Nicolas Mayer’s reboot of the franchise. Mayer was unfamiliar with the Star Trek mythos; so he sat down and watched all 79 original episodes. This was the result- an outsider’s view that did almost as much to encapsulate what we know as the best of Star Trek as Gene Coon did. Action grows out of motive and motive grows from character. Kirk deals with middle age and learns of a son he never knew. McCoy continues as his emotional conscience. Spock pays the ultimate price. The greatest starship battle before or since in a Star Trek movie. This one has everything.
2. STAR TREK III: THE SEARCH FOR SPOCK
Nimoy takes the helm as director and lauches a new career for himself. In fact, this is perhaps the best directed of the series, along with #2. The supporting cast gets at least one scene each and good lines are distributed widely. The mind meld scenes are done perfectly. And Nimoy is even able to wring the best performance out of Shatner that he would give in the entire series (perhaps in his career). While not as good as Mayer’s Horatio Hornblower in space, the most nuanced Star Trek movie ever made.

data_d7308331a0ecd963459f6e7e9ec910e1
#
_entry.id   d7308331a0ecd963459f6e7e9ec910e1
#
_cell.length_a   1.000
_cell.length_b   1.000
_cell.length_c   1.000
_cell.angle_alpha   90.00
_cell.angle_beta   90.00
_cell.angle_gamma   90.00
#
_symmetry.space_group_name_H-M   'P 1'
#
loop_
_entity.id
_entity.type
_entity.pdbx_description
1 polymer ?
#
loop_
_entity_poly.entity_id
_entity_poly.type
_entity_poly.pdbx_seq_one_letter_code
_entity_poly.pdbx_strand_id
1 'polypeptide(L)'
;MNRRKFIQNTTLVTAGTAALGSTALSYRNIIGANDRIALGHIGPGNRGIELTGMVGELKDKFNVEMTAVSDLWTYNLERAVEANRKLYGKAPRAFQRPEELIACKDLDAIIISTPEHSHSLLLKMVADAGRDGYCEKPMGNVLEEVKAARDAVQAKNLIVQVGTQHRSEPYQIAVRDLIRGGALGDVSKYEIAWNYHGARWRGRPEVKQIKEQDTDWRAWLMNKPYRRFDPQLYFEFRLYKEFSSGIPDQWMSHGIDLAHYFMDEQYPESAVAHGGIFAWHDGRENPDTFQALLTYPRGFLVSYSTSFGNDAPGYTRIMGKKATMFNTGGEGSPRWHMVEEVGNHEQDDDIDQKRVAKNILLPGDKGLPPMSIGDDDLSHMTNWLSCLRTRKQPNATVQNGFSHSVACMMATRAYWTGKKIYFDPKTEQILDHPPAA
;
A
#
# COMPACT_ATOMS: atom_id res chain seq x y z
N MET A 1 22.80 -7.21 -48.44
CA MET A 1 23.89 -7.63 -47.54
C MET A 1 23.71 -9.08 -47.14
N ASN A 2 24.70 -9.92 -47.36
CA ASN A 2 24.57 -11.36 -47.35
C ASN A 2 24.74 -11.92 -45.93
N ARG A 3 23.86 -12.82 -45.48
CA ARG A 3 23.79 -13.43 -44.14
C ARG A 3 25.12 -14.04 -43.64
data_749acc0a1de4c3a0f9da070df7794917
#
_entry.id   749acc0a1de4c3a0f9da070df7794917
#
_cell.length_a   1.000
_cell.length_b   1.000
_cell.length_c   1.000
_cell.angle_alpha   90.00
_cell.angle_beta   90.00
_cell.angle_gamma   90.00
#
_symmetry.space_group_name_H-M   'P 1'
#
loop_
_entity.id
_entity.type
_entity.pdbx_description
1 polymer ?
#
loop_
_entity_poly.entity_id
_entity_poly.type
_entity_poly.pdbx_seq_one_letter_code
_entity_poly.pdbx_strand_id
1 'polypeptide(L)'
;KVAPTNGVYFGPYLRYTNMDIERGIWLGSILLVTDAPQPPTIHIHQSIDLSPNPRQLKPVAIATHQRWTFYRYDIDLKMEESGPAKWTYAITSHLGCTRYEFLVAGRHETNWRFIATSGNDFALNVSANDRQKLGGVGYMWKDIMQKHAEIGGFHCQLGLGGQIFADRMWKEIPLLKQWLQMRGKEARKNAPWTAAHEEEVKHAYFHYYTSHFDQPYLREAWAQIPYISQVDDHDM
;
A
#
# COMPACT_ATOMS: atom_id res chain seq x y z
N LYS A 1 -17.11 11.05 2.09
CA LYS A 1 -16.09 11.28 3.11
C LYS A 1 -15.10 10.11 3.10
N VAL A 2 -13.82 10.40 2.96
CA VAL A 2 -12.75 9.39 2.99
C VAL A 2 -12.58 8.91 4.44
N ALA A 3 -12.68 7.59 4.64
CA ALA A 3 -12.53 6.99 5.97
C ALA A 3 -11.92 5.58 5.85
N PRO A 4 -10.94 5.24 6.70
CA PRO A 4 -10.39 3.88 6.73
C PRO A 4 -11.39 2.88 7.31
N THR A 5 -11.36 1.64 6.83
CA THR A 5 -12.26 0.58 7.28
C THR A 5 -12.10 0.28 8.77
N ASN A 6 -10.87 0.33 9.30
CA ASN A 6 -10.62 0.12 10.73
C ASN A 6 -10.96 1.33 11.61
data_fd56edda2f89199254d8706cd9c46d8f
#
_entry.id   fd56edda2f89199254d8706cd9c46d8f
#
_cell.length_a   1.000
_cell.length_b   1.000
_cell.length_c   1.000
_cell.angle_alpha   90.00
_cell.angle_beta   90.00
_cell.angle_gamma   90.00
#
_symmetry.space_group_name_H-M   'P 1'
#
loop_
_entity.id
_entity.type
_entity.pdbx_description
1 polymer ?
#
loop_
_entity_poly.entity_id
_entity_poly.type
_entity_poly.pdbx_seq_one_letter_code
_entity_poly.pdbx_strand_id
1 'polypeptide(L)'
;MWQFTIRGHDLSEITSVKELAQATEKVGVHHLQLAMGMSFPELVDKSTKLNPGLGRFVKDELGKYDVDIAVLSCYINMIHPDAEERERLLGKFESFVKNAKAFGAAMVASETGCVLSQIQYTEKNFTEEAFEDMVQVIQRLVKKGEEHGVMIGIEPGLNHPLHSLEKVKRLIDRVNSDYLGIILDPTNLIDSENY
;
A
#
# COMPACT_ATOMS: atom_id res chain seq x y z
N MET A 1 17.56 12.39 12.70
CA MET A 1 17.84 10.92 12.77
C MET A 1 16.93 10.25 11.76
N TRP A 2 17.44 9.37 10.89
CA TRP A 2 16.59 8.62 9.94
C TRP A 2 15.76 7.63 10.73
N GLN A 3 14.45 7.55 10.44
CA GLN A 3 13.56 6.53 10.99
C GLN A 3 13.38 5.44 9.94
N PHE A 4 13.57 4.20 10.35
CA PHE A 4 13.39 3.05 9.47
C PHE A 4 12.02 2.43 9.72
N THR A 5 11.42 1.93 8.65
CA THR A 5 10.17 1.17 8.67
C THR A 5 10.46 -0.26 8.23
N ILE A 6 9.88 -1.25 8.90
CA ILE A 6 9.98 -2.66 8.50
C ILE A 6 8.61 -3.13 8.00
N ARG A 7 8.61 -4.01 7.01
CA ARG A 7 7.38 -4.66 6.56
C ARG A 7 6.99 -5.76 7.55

3. STAR TREK IV: THE VOYAGE HOME
In the tradition of THE TROUBLE WITH TRIBBLES, ST scores its biggest box office bonanza with this lighthearted romp through contemporary San Francisco (pre cell phone and iPod). While the campier aspects are what it’s remembered for (Nuclear Wessels) the real treat is the timing Shatner and Nimoy have in the comedy bits. As good as anything the true comedian of Star Trek (Brett Spiner, did I really have to tell you?) would ever do.
4. STAR TREK I: THE MOTION PICTURE